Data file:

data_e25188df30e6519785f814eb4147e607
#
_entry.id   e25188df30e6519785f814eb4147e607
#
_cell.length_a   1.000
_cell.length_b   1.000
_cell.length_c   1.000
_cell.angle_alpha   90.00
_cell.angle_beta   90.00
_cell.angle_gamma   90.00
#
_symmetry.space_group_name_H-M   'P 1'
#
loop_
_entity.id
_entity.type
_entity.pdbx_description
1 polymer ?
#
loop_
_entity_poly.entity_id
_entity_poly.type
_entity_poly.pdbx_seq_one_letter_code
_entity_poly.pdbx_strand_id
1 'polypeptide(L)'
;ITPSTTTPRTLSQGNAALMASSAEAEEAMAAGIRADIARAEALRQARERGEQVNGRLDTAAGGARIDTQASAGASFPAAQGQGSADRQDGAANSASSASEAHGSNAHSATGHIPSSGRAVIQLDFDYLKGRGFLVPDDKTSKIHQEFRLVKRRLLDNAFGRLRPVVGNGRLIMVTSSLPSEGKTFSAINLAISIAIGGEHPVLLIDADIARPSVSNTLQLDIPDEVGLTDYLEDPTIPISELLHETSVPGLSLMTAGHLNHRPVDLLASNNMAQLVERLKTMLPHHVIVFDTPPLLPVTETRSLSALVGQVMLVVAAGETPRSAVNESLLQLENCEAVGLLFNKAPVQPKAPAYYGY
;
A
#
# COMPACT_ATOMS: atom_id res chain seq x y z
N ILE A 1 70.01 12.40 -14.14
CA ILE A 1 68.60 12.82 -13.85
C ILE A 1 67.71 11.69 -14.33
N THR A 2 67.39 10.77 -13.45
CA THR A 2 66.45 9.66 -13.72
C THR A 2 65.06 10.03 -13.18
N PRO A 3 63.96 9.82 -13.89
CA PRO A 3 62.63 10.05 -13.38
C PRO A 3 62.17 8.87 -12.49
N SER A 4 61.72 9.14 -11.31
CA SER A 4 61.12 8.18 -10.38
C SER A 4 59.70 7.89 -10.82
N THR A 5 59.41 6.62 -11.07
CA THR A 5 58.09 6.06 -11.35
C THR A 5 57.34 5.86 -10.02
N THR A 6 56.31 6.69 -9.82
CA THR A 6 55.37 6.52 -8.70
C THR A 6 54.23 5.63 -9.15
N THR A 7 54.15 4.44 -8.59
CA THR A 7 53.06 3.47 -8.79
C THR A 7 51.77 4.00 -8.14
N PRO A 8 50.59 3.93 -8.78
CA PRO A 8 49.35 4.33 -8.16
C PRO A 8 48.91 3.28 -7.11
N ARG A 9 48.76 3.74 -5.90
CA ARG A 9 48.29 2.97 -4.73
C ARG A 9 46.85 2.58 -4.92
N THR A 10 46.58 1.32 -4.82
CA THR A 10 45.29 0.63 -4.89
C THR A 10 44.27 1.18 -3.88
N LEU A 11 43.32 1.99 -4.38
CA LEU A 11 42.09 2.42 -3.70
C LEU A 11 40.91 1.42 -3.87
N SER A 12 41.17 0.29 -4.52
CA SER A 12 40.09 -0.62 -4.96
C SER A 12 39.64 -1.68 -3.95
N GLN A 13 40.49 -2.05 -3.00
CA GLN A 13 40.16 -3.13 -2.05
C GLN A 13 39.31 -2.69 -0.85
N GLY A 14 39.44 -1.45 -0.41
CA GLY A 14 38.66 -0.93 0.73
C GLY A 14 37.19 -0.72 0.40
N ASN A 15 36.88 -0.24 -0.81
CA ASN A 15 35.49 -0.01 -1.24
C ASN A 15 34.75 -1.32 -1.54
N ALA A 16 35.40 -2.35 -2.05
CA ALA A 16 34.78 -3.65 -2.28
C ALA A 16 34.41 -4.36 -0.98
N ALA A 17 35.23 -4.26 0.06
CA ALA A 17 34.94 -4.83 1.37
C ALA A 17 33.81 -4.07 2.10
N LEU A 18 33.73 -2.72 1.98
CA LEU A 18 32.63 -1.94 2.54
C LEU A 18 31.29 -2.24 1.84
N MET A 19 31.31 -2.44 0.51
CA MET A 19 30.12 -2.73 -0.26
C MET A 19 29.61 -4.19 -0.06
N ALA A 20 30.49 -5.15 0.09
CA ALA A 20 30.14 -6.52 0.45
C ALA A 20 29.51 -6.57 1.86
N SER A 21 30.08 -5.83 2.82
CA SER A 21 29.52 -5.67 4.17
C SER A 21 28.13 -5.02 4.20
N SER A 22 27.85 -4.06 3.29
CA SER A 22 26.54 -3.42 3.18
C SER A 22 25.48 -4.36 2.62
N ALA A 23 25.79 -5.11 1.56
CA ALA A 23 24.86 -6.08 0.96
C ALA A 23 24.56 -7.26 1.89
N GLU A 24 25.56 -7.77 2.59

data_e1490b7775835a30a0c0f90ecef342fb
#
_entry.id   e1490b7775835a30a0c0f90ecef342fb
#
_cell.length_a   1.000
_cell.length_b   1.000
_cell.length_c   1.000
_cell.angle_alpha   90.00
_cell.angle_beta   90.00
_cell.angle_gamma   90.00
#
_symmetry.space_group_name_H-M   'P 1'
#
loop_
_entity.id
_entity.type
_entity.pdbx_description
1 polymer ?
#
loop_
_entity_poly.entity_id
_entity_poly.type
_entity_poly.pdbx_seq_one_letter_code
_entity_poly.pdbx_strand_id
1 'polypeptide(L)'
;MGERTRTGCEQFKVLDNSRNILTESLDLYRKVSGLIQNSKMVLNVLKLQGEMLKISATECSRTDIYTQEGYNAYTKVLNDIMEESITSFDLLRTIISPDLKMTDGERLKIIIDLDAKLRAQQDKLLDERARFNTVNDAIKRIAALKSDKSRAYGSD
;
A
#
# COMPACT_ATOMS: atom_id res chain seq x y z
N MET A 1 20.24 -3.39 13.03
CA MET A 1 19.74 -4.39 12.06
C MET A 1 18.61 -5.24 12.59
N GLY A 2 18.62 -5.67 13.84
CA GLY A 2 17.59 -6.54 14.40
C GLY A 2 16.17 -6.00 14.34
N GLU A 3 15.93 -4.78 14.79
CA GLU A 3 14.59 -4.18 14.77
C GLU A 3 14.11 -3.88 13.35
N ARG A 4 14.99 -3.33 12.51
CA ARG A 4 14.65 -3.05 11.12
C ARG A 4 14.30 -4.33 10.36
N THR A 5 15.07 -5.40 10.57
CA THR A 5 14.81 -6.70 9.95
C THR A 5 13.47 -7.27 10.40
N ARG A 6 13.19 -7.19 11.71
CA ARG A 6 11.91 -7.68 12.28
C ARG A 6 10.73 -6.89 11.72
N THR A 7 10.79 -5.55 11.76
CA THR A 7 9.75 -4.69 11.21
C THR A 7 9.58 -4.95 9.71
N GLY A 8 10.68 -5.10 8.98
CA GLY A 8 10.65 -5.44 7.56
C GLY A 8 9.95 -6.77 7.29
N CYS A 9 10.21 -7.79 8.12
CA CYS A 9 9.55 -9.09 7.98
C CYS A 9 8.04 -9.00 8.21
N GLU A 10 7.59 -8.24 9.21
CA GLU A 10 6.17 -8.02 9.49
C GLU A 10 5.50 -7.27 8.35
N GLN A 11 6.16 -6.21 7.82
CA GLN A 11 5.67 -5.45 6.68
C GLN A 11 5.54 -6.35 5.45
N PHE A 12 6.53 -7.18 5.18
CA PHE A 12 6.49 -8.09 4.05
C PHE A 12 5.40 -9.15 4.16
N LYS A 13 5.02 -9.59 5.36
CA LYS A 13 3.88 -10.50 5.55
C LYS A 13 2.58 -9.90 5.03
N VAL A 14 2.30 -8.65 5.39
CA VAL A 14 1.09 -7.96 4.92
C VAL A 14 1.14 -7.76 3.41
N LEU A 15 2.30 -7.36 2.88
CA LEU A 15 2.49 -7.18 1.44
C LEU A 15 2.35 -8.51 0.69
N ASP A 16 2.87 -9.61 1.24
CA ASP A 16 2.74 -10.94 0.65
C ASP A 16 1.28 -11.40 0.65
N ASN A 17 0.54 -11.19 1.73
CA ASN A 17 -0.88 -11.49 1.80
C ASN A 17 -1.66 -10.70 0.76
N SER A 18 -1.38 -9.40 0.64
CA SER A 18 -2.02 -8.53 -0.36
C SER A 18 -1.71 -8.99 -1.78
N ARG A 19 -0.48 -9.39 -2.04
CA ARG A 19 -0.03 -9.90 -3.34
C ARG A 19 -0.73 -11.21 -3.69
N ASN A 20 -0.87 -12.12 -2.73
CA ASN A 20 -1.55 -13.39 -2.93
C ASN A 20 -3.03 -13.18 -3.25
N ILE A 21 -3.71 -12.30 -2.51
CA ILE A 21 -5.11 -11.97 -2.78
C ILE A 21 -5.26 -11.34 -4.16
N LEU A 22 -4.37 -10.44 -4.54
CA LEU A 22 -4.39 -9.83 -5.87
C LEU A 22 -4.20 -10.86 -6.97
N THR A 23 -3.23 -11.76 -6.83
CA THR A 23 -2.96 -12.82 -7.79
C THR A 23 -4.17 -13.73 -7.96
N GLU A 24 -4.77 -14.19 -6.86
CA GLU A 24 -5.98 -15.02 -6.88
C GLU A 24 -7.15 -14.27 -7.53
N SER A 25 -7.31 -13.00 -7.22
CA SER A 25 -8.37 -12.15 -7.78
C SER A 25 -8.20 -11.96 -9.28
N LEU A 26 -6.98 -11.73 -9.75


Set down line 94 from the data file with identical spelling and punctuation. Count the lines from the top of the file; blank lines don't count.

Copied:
N SER A 22 27.85 -4.06 3.29